So It’s not just the secondary that is thin — including former walk ons, there are 11 scholarship linebackers on the roster, but sophomore Joseph Ossai is the most experienced healthy linebacker on the team after playing sparingly until late last season. He’s being asked to play multiple positions and play through a painful shoulder injury.

Sophomore junior college transfer Juwan Mitchell and redshirt freshman Ayodele Adeoye are learning on the fly in their first significant college playing time. The only other healthy linebackers who were recruited as scholarship players are redshirt freshman Byron Vaughns and freshman David Gbenda, who was playing running back just weeks ago.

Herman’s assistants also deserve some blame, however — there are players that Texas did sign in the 2017 class who have enough talent to become bigger contributors than they have been, especially in the secondary.

The two main disappointments are cornerback Kobe Boyce and safety Montrell Estell. Both have largely been passed by younger players and have struggled when forced into action. Estell in particular has struggled in coverage even though he’s now in his third season at Texas and was ranked as a consensus four-star prospect and the nation’s No. 11 athlete — he has enough talent to contribute, but he hasn’t converted that talent into consistent production yet.

“I think guys that have been here for two and three years should be able to play man-to-man coverage and quarters coverage,” Herman said last week. “So that’s, the coaches, we need to up hold our end of the bargain in terms of the techniques and the players need to up hold their end by employing those techniques on gameday.”

The rampant injuries in the secondary have forced players like Estell into action, as well as freshman safety Tyler Owens, who struggled in one-on-one coverage against TCU, but have also contributed to other issues on defense as things have spiraled.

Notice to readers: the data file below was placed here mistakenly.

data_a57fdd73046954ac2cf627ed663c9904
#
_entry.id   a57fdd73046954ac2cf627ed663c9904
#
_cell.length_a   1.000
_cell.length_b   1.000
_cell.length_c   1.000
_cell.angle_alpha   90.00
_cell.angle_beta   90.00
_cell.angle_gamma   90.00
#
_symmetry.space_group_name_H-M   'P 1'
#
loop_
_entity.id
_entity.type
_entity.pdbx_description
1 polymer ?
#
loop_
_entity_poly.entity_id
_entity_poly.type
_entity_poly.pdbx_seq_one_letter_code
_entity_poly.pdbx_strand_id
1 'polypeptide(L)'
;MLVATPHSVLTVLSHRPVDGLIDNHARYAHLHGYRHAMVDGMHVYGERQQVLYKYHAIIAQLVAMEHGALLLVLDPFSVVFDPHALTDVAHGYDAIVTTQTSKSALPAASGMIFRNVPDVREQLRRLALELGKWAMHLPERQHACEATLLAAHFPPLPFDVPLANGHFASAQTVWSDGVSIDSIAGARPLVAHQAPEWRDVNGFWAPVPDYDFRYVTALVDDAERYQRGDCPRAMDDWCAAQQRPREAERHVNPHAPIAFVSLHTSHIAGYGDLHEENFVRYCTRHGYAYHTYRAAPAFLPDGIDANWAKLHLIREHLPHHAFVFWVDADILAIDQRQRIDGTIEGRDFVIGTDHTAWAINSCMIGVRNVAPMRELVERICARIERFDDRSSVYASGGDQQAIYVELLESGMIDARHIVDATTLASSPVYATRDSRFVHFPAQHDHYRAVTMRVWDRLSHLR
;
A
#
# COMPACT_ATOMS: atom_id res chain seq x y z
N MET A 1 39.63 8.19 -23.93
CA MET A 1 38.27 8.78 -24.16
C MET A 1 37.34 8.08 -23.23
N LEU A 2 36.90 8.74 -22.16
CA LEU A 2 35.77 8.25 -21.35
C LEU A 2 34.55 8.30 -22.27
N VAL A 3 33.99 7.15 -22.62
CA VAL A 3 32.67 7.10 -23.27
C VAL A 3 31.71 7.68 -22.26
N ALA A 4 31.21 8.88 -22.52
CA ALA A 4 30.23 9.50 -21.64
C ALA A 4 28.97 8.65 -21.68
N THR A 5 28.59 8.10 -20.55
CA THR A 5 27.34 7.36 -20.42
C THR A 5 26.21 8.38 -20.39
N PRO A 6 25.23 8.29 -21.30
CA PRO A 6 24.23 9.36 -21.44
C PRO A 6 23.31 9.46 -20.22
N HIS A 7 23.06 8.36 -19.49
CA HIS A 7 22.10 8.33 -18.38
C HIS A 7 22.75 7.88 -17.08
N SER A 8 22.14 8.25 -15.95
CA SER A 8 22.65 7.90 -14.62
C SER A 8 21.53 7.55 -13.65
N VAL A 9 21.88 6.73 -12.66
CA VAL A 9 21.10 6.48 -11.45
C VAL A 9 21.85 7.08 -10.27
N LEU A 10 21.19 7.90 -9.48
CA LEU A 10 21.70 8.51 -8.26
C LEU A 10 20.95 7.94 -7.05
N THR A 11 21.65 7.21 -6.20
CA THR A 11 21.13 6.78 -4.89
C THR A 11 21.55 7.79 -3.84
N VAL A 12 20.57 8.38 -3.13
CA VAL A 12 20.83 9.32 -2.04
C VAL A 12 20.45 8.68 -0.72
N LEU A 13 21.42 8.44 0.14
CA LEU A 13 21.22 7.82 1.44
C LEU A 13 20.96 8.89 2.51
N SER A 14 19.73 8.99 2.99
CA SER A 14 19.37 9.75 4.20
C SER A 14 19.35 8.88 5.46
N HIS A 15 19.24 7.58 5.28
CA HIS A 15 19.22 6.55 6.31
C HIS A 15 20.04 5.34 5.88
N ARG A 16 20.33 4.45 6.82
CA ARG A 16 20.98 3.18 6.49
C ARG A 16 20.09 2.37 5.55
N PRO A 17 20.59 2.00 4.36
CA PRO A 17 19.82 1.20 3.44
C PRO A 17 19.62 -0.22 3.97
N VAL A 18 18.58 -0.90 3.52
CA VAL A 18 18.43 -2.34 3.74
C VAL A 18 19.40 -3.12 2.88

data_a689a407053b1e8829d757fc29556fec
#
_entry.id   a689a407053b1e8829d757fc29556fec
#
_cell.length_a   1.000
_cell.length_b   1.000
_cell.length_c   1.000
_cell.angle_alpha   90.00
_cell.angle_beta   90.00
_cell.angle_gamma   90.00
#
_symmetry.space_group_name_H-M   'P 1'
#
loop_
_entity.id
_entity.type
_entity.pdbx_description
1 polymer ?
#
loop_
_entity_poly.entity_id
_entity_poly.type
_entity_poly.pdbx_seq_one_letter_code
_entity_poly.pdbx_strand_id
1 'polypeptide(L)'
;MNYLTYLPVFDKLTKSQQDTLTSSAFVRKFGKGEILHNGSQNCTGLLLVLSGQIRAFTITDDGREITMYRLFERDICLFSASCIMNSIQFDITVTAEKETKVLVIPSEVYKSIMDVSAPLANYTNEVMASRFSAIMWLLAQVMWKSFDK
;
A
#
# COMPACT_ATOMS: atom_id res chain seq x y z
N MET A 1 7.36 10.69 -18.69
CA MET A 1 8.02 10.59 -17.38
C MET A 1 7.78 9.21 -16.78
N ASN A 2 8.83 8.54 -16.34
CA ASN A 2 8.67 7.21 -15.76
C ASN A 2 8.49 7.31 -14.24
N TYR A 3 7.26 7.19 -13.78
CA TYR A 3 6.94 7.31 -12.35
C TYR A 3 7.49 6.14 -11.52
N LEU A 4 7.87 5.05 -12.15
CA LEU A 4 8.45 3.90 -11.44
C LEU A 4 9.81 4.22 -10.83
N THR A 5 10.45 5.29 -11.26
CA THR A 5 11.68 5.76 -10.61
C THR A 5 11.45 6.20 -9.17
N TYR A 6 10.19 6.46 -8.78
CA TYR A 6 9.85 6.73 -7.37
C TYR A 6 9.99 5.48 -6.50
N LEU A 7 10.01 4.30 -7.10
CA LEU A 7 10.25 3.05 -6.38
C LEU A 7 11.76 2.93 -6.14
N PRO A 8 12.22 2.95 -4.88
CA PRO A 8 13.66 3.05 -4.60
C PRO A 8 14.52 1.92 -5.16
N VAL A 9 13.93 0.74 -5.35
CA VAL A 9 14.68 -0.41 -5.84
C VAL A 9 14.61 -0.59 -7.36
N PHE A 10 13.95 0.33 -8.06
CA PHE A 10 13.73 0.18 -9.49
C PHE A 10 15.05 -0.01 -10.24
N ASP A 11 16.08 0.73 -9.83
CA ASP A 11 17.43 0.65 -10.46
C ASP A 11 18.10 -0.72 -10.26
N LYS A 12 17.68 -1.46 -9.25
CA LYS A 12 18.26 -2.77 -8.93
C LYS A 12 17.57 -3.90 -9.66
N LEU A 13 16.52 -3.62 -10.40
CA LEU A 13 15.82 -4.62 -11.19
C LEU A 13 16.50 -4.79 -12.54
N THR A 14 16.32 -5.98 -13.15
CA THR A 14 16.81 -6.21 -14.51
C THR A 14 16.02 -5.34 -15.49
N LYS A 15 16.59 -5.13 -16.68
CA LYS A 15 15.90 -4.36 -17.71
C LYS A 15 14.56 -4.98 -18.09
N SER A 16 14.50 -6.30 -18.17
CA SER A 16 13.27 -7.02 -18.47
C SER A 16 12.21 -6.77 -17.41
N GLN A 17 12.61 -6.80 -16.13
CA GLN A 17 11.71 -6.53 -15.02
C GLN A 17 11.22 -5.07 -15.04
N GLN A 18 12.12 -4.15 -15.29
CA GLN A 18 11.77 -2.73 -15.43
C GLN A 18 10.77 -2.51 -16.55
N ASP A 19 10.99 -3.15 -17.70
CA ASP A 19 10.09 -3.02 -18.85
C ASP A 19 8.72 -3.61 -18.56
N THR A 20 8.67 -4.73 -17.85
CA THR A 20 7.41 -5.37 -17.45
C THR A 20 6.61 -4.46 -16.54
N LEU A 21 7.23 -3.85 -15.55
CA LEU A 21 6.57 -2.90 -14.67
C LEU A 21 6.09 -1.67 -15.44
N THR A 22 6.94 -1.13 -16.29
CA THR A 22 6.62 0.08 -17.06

“To be quite honest with you, one of our biggest issues right now is there’s some guys that try to do too much and you got to say, ‘Hey, just do your job, just do it the way you’re coached to do it and you got to trust that the other 10 guys that are out there are doing that as well,’” Herman said.

So as the coaching change cratered the 2016 recruiting class, Herman and his staff have been scrambling to fill holes on the roster, but have suffered from poor injury luck at linebacker and in the secondary while compounding those problems with inadequate coaching and the ripple effects of players losing confidence in their teammates.

As a result, it’s clear that the rebuilding job undertaken by Herman has now hit a significant detour. To some extent, that’s understandable — losing eight starters from last season and the early nature of Herman’s rebuilding efforts means a limited margin for error that was fully removed due to injuries.

It’s a truism that progress doesn’t always happen in a straight line, but for a fan base that saw its expectations increase dramatically following the Big 12 Championship game appearance and subsequent Sugar Bowl victory, that’s not good enough.